First, we’ll define AUD and present the most recent statistics available.

Alcohol Use Disorder: Facts and Figures

We’ll start this section with a simple definition of alcohol use disorder, extracted from the complete clinical definition in the Diagnostic and Statistical Manual of Mental Disorders, Volume 5 (DSM-5):

Alcohol use disorder (AUD) is a chronic, relapsing condition characterized by an impaired ability to stop or control alcohol use despite clinically significant impairment, distress, or other adverse consequences.”

For more details on alcohol use disorder and the criteria clinicians use to diagnose AUD, please read our page here:

Alcohol Use Disorders

To learn more about AUD, its causes, and the various negative consequences associated with alcohol use disorder and substance use disorders, please read these articles on the blog section of our website:

Genetics and Alcohol Use Disorder: Can Genes Predict Who Will Develop Alcohol Use Disorder?

The Connection Between Suicide, Alcohol and Substance Use Disorders

Those resources contain reliable information on the topic at hand. Now let’s take a look at rates of AUD around the world. Here’s the latest data:

  • AUD diagnosis worldwide:
    • 4 million people diagnosed with AUD
  • Effect of AUD worldwide:
    • World Health Organization (WHO) data indicates AUD is responsible for:
      • A total of 5.9% of all deaths: 7.6% in men and 4.0% in women
      • An estimated 5.1% of global disease burden
    • The WHO estimates alcohol use and misuse contributes to worldwide rates of physical pathologies such as:
      • Cardiovascular disease
      • Cancer
      • Liver disease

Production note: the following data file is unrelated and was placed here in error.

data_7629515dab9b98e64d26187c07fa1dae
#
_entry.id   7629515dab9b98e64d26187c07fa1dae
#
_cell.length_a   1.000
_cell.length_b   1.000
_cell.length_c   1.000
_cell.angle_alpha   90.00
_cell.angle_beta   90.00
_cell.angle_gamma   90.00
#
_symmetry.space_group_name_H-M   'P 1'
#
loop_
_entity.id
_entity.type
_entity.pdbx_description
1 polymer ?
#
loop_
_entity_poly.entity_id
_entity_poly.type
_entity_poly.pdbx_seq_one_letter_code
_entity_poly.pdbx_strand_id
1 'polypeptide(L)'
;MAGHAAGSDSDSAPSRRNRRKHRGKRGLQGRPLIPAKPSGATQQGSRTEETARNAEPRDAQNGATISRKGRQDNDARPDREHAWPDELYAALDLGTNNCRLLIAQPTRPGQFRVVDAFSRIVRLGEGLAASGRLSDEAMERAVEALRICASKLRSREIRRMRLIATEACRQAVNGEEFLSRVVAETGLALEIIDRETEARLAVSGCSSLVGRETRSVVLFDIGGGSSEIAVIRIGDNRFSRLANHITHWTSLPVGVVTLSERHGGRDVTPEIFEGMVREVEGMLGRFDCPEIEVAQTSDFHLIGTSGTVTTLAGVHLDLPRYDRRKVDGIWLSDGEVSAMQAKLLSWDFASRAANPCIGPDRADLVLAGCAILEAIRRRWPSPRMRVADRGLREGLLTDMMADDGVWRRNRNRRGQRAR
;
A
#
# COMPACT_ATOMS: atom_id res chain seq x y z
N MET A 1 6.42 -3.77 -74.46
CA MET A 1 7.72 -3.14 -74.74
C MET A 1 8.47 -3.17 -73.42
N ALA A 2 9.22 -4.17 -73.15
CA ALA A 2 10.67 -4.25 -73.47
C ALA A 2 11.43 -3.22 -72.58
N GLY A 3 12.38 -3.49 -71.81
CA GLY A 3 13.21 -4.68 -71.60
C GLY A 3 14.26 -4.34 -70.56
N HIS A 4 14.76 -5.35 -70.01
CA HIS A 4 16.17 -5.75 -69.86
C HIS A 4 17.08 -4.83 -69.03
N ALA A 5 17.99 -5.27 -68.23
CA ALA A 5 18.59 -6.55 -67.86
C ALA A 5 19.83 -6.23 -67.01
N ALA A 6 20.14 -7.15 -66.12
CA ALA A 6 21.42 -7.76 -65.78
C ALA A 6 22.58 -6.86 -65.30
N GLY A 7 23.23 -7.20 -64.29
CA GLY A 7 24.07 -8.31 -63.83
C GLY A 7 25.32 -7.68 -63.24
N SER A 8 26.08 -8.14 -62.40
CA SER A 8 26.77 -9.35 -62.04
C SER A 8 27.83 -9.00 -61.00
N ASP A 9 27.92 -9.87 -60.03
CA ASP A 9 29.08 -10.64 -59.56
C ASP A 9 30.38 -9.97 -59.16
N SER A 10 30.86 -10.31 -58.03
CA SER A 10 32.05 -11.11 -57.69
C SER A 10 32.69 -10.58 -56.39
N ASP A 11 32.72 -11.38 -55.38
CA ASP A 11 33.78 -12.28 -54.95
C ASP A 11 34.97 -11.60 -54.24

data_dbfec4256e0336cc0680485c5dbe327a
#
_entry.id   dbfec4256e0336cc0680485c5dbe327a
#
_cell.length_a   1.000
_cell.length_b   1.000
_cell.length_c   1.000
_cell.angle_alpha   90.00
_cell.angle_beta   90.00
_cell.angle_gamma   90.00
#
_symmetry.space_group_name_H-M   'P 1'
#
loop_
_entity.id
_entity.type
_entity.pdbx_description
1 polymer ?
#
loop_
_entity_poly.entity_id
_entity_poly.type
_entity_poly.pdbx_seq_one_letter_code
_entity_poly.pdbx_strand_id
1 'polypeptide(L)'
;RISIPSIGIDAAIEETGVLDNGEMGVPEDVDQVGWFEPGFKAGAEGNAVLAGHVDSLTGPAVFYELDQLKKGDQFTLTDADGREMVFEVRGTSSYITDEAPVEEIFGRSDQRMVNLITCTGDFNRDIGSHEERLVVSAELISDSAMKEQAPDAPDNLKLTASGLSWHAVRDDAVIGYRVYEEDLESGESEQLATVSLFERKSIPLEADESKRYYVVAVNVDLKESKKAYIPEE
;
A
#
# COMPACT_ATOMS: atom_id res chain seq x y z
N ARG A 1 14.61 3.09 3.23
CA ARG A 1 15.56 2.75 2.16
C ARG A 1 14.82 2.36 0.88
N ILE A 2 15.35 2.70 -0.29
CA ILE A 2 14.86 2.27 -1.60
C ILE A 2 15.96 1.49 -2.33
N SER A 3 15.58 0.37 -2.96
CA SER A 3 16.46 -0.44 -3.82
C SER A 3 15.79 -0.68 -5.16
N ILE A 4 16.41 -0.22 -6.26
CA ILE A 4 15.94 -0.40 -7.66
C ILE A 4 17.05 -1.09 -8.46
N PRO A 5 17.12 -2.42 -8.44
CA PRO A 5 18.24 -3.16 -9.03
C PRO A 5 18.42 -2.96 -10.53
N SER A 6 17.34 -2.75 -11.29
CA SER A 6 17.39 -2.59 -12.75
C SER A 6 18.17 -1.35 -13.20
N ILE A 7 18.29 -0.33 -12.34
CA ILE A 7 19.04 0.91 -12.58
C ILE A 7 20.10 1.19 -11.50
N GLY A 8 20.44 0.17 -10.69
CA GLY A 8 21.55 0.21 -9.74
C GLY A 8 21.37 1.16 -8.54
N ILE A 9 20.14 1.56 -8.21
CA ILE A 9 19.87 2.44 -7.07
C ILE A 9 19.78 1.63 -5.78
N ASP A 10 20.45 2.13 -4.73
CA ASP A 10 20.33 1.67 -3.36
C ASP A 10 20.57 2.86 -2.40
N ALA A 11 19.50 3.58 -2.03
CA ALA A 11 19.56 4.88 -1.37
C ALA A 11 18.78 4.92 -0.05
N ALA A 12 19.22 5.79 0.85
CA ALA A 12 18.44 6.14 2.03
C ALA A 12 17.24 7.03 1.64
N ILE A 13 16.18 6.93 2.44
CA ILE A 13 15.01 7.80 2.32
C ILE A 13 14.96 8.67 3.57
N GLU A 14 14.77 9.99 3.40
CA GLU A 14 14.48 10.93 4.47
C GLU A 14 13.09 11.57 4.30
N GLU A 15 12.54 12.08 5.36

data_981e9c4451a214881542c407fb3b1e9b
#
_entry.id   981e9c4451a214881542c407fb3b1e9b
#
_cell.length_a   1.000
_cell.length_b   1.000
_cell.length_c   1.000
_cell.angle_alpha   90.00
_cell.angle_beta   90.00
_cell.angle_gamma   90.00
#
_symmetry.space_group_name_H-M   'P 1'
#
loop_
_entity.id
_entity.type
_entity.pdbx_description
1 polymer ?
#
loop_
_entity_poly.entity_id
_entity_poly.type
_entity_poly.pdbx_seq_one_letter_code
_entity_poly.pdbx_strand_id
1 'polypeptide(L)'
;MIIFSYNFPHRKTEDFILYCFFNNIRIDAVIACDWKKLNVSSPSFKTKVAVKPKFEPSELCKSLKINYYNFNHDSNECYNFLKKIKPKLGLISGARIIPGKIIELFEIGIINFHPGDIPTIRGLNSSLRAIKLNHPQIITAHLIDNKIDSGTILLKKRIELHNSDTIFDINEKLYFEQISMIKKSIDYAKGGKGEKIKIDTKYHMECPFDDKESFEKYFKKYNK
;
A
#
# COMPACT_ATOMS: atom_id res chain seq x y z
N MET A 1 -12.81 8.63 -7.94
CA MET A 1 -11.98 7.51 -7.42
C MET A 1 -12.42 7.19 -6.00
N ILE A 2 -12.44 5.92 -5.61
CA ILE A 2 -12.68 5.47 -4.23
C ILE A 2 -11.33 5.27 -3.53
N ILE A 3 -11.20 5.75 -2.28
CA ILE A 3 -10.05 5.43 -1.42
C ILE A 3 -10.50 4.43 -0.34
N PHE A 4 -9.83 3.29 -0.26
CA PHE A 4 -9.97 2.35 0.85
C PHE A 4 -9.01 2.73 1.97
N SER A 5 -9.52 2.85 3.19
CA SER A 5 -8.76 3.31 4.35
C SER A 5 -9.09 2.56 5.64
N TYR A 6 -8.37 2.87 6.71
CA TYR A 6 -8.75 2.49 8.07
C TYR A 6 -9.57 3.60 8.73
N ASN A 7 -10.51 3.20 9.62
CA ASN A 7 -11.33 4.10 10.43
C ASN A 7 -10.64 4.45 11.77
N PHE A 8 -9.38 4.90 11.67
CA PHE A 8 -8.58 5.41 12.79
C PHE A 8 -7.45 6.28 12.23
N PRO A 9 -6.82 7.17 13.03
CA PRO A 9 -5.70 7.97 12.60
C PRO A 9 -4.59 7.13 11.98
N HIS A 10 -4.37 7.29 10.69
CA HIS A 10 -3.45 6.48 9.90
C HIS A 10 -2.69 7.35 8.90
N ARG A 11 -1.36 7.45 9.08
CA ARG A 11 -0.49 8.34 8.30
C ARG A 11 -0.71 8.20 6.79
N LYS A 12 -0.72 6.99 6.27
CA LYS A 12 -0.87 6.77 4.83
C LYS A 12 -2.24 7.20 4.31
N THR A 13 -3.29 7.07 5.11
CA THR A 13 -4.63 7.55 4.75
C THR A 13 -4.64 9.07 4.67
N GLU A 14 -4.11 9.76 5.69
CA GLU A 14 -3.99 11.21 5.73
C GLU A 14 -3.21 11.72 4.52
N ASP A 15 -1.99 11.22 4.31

• Accidents and injuries
    • The WHO also estimates alcohol use and misuse contributes to worldwide rates of mental health disorders such as:
      • Major depressive disorder (MDD)
      • Bipolar disorder (BD)
      • Anxiety disorders
      • Other psychiatric disorders and conditions

Those figures are staggering: one hundred million people worldwide report a diagnosis of AUD, which contributes to increases in overall mortality, overall physical pathology, and overall mental health pathology.

The story is clear: AUD is a significant problem around the world.

Now let’s narrow the focus and look at rates of alcohol use, misuse, and disordered use in the United States. We retrieved the following data from the 2021 National Survey on Drug Use and Health (2021 NSDUH):

Alcohol Use in the U.S: Past Month, Heavy Drinking, Binge Drinking, and AUD Among Adults Age 12+

  • Current use: 133.1 million
  • Binge drinkers: 60.0 million (45.1%)
  • Binge drinkers, by age group:
    • 18-25: 29.2% (9.8 million)
    • 26+: 22.4% (49.3 million)
    • 12-17: 3.8% (995,000)
  • Binge drinking among underage people: 8.3% (3.2 million)
  • Heavy alcohol use among underage people: 1.6% (613,000)
  • Alcohol use disorder:
    • Overall: 10.6% (29.5 million)
    • Age 12-17: 3.4% (894,000)
    • Age 18-25: 15% (5.0 million)
    • Age 26+: 10.7% (23.6 million)

Now let’s look at the number of people diagnosed with AUD who received treatment for AUD.

AUD Treatment in 2021 Among People with AUD

  • Overall: 4.6% (1.4 million)
  • Age 12-17: 3.6% (32,000)
  • Age 18-25: 2.7% (136,000)
  • Age 26+: 5.0% (1.2 million)

Finally, let’s look at the number of people who used medication assisted treatment (MAT) for alcohol use disorder.

Medication-Assisted Treatment for Alcohol Use or Alcohol Use Disorder

  • A total of 2.6 million people age 12+ received treatment for alcohol use, including people without a clinical AUD diagnosis
    • Among those, 15.1% (381,000) participated in MAT for AUD